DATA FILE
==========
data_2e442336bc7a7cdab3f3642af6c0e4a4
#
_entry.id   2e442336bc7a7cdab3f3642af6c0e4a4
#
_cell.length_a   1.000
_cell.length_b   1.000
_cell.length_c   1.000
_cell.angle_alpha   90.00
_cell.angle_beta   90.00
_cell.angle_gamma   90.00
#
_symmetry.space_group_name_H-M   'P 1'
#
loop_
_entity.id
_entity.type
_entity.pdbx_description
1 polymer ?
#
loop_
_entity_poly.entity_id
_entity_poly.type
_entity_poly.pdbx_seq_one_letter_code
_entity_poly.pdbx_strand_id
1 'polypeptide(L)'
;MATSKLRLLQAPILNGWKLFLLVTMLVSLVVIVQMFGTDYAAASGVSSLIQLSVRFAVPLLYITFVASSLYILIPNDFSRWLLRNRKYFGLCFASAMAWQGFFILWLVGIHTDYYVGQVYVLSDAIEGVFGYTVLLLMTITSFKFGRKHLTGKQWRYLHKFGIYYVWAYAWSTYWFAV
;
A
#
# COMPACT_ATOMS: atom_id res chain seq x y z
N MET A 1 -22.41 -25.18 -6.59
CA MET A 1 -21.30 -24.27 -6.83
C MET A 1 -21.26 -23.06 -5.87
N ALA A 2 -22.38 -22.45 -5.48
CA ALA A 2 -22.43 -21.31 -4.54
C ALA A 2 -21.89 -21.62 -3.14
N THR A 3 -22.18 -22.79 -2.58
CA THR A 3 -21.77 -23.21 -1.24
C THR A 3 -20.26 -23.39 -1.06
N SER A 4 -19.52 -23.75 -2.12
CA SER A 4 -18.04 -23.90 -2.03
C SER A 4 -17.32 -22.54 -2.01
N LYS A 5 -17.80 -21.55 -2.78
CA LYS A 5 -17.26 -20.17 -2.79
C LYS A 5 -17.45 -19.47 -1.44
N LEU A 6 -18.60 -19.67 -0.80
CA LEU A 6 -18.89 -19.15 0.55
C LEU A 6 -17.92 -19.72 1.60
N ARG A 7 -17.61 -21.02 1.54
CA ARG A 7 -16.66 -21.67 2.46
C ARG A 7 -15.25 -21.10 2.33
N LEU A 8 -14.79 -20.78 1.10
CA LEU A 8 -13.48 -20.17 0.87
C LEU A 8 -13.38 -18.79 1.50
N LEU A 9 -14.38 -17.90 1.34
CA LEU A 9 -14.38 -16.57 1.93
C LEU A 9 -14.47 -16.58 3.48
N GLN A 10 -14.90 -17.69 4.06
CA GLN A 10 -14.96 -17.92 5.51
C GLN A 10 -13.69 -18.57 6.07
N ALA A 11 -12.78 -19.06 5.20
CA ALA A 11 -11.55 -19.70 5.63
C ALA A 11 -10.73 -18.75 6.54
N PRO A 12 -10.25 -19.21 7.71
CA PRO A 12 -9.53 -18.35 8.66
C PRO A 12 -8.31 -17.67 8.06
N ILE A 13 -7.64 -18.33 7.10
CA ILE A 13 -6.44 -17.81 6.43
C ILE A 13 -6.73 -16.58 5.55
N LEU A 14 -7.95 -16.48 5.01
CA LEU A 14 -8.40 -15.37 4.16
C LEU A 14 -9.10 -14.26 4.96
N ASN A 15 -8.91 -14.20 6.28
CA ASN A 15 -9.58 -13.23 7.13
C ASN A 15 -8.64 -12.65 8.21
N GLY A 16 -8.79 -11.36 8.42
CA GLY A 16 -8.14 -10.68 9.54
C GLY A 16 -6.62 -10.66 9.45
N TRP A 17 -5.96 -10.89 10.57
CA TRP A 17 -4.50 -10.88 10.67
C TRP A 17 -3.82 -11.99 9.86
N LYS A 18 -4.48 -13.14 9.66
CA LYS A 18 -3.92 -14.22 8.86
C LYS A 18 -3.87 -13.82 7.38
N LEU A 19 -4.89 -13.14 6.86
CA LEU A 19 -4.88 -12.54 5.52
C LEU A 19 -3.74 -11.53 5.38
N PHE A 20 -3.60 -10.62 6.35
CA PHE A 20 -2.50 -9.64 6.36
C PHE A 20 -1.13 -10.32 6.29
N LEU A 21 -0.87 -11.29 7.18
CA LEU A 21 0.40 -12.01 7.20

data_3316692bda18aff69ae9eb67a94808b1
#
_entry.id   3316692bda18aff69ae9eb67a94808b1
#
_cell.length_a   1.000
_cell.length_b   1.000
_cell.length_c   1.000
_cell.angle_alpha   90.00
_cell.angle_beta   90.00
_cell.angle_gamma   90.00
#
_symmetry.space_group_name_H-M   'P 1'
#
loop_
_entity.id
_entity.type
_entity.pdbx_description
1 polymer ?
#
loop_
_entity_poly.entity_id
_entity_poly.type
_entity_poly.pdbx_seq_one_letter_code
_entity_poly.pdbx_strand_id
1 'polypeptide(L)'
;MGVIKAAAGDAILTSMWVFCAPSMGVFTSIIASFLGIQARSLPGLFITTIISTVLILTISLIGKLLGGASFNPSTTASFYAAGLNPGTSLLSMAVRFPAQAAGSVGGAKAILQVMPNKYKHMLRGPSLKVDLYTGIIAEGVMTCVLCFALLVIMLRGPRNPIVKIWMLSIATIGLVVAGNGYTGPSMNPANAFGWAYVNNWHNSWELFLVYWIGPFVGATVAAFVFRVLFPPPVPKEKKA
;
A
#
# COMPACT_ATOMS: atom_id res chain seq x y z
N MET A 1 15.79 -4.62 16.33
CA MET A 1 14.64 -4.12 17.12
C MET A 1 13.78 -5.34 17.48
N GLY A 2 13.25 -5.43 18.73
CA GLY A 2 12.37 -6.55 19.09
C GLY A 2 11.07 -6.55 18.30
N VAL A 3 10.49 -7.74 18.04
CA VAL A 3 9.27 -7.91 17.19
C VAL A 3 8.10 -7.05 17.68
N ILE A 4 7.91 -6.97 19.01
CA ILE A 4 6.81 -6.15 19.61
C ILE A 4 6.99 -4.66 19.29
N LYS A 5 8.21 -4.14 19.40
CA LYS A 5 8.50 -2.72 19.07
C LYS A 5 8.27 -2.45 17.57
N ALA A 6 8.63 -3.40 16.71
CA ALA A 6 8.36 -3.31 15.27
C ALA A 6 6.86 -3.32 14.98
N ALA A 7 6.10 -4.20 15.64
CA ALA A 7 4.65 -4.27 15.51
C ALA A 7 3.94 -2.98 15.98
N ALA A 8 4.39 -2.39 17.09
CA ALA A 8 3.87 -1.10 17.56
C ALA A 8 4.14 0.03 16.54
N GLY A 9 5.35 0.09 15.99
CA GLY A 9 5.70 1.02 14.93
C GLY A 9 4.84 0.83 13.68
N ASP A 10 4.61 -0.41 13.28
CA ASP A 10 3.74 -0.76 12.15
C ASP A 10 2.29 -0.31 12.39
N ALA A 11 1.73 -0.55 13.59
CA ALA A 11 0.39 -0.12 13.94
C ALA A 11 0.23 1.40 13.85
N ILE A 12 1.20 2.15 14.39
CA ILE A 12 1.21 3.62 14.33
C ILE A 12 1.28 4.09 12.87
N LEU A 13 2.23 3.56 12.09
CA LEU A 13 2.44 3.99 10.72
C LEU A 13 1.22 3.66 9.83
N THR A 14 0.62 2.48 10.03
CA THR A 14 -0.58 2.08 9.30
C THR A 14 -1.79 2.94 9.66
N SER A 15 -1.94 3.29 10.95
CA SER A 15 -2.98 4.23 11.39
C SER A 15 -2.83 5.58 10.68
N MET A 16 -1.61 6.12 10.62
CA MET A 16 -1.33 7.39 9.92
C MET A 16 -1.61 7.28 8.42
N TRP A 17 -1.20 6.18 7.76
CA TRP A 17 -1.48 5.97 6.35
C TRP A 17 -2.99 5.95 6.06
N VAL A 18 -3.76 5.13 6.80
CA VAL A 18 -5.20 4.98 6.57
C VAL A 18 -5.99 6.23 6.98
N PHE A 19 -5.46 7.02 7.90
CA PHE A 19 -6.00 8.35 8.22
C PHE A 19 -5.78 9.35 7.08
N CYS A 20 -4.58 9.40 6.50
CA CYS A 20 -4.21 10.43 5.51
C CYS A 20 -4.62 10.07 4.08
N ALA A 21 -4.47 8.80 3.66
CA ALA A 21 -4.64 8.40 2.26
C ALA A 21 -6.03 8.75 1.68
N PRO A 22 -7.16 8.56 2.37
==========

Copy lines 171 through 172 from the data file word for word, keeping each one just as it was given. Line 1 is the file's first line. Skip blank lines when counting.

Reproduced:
N TRP A 17 -1.20 6.18 7.76
CA TRP A 17 -1.48 5.97 6.35